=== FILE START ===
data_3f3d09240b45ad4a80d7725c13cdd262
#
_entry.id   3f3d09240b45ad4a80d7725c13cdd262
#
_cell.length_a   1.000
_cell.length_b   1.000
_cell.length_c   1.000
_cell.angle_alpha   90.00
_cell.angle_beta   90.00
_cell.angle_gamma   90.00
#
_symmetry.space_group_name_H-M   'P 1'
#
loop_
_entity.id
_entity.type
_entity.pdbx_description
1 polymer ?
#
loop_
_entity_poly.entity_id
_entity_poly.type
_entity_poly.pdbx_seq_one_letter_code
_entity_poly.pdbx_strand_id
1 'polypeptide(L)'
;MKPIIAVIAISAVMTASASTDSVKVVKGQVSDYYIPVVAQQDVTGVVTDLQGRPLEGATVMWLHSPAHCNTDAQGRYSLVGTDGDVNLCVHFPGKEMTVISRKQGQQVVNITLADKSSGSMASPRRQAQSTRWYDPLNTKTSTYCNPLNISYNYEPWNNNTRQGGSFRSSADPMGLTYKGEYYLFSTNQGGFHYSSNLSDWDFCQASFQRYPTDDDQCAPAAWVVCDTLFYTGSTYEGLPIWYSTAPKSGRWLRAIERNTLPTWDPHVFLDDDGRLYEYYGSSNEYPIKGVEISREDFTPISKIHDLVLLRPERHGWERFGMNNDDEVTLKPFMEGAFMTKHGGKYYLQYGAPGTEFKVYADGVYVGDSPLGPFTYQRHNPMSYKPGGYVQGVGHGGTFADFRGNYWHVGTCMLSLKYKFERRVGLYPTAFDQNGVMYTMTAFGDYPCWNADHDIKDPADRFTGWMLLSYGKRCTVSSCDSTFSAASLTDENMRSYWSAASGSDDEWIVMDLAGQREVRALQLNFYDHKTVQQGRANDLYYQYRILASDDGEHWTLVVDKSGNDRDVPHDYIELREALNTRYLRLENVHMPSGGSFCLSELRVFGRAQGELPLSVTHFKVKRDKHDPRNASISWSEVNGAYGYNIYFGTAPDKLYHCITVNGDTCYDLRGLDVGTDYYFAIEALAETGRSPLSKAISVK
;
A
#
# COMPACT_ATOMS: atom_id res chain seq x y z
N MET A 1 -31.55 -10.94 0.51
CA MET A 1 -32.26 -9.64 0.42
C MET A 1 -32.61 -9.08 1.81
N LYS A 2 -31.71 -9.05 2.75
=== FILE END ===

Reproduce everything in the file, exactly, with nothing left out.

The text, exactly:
data_3f3d09240b45ad4a80d7725c13cdd262
#
_entry.id   3f3d09240b45ad4a80d7725c13cdd262
#
_cell.length_a   1.000
_cell.length_b   1.000
_cell.length_c   1.000
_cell.angle_alpha   90.00
_cell.angle_beta   90.00
_cell.angle_gamma   90.00
#
_symmetry.space_group_name_H-M   'P 1'
#
loop_
_entity.id
_entity.type
_entity.pdbx_description
1 polymer ?
#
loop_
_entity_poly.entity_id
_entity_poly.type
_entity_poly.pdbx_seq_one_letter_code
_entity_poly.pdbx_strand_id
1 'polypeptide(L)'
;MKPIIAVIAISAVMTASASTDSVKVVKGQVSDYYIPVVAQQDVTGVVTDLQGRPLEGATVMWLHSPAHCNTDAQGRYSLVGTDGDVNLCVHFPGKEMTVISRKQGQQVVNITLADKSSGSMASPRRQAQSTRWYDPLNTKTSTYCNPLNISYNYEPWNNNTRQGGSFRSSADPMGLTYKGEYYLFSTNQGGFHYSSNLSDWDFCQASFQRYPTDDDQCAPAAWVVCDTLFYTGSTYEGLPIWYSTAPKSGRWLRAIERNTLPTWDPHVFLDDDGRLYEYYGSSNEYPIKGVEISREDFTPISKIHDLVLLRPERHGWERFGMNNDDEVTLKPFMEGAFMTKHGGKYYLQYGAPGTEFKVYADGVYVGDSPLGPFTYQRHNPMSYKPGGYVQGVGHGGTFADFRGNYWHVGTCMLSLKYKFERRVGLYPTAFDQNGVMYTMTAFGDYPCWNADHDIKDPADRFTGWMLLSYGKRCTVSSCDSTFSAASLTDENMRSYWSAASGSDDEWIVMDLAGQREVRALQLNFYDHKTVQQGRANDLYYQYRILASDDGEHWTLVVDKSGNDRDVPHDYIELREALNTRYLRLENVHMPSGGSFCLSELRVFGRAQGELPLSVTHFKVKRDKHDPRNASISWSEVNGAYGYNIYFGTAPDKLYHCITVNGDTCYDLRGLDVGTDYYFAIEALAETGRSPLSKAISVK
;
A
#
# COMPACT_ATOMS: atom_id res chain seq x y z
N MET A 1 -31.55 -10.94 0.51
CA MET A 1 -32.26 -9.64 0.42
C MET A 1 -32.61 -9.08 1.81
N LYS A 2 -31.71 -9.05 2.75